About Me

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Growing up I was always the ‘big boned’, chubby sister. I love my food and I love my rest!


Like most teenagers I was extremely self-conscious about the way I looked but I was in my late teens and early twenties when I really piled on the weight. I was eating all the wrong things, doing very little activity, and even secret eating. I became a hermit, a recluse, the definition of a couch potato! I was in an unhappy place, my weight got out of control and my self-esteem was non-existent. I hid behind my baggy clothes hoping to be invisible and go unnoticed. 


Comfort eating is a vicious cycle and like with anything, breaking the habit is the hardest part. The desire for change needs to be greater than the desire for food, and for a comfort eater, food is a very powerful thing.


The turning point or trigger moment for me was a shopping trip to buy some clothes for a new job. It was soul destroying not being able to find anything in an entire city that I could fit in. After a few days of wallowing in my own misery, I became determined to do something about what I’d become.

I changed my diet and became more active. Mental strength and remembering how I felt after my ‘trigger moment’ got me through the change of diet. I hated what I’d become so much that I was adamant I’d turn myself around. I stuck to it and started seeing results, I was still very body conscious but I became much more comfortable in myself. Since then I’ve never returned to the size I was. Of course there’s been fluctuations in my size but its manageable changes that I’m aware of and I can control.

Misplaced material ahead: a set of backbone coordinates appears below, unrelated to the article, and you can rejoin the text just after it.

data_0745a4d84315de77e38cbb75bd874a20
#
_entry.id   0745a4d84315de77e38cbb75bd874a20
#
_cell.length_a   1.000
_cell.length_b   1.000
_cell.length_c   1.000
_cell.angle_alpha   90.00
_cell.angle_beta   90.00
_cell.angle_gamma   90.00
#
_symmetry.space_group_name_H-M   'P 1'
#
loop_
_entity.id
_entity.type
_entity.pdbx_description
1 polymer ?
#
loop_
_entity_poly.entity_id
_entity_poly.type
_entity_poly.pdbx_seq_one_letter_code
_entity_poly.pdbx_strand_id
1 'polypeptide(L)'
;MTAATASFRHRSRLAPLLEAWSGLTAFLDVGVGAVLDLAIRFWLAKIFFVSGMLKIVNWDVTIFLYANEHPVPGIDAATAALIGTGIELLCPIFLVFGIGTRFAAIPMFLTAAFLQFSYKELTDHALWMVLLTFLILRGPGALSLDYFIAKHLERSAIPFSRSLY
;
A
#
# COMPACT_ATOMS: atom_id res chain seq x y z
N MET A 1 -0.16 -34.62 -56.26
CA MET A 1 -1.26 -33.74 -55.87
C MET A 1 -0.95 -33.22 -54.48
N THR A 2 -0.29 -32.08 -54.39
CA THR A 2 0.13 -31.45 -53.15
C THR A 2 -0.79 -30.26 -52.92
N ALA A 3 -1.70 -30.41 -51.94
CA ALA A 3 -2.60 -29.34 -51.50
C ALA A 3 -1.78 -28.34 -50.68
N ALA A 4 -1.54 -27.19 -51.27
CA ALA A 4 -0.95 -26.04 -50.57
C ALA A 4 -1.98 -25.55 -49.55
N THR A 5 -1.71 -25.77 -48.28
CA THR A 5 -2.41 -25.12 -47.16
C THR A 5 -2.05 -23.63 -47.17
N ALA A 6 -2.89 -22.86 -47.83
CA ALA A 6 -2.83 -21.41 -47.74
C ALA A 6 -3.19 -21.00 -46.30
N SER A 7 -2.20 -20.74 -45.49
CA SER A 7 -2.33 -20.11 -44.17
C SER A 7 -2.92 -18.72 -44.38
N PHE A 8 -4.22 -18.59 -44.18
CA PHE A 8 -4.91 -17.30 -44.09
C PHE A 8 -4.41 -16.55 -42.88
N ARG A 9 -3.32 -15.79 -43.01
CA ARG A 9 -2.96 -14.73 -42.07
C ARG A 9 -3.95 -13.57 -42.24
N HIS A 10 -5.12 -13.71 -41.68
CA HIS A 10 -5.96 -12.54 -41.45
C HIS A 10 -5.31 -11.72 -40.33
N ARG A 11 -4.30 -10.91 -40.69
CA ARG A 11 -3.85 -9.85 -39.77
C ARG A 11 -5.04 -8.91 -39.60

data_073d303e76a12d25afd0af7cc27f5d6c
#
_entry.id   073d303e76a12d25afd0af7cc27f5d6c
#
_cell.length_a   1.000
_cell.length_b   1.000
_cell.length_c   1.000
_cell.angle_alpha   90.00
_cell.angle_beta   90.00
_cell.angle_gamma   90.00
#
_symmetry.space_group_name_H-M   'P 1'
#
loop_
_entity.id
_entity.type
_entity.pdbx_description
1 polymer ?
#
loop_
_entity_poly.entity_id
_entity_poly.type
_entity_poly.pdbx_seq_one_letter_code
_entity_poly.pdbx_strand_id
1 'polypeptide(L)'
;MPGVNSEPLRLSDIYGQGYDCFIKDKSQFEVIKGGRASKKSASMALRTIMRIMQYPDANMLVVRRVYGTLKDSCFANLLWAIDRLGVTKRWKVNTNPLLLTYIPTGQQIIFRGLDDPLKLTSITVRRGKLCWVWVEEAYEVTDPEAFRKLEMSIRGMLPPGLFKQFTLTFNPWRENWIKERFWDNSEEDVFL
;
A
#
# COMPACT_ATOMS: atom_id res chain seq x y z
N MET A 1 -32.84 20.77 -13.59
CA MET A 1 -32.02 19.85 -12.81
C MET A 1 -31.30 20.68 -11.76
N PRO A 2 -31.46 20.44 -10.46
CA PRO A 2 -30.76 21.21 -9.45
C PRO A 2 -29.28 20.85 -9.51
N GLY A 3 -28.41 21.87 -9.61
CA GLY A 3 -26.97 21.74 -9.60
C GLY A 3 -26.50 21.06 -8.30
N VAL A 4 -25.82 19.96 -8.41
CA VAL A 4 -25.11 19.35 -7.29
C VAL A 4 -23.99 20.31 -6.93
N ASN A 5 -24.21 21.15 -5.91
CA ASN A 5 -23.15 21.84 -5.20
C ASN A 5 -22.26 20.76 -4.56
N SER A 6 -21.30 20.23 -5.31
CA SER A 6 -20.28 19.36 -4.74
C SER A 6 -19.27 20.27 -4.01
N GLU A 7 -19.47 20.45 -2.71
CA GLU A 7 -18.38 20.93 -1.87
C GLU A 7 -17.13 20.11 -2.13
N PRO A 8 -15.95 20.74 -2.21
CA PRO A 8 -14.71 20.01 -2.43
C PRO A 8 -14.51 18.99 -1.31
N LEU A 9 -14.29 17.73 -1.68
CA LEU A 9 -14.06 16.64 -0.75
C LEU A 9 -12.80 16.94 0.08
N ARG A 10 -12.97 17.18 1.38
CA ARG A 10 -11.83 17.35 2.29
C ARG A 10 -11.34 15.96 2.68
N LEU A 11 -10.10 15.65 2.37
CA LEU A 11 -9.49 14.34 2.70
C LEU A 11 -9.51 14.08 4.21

During an extended stay in America my eyes were opened to what weight training could do for a women’s body and mind. On my return from America I joined a gym for the first time and from there my love of weight training has grown and grown. Nothing is as empowering as getting stronger and doing things you never thought you’d be able to. As silly as is sounds moving heavy objects is extremely satisfying and the rush of endorphins is addictive. Seeing progress in both your physical and mental strength, and changes to your body are hugely motivational and in turn brings about a great sense of achievement.


I decided to compete for the first time in 2016 to give me a focus for my training, a goal and something to aspire to. At my first competition I qualified for the national finals and went on to place third in those finals, earning myself a bronze trophy for the mantelpiece! Since then I have accumulated a number of trophy placings under various different federations and achieved everything I set out to. Competition prep has taught me a lot about how to sculpt my body through both training and nutrition. I can honestly say that 2016 was the first time in my whole life I’ve ever been truly happy with the way I look. I’ve even learnt to embrace my stretch marks! After all, they’re just a reminder of how far I’ve come and what I’ve achieved.


I'm now dedicated to helping others achieve their own fitness and health goals. 

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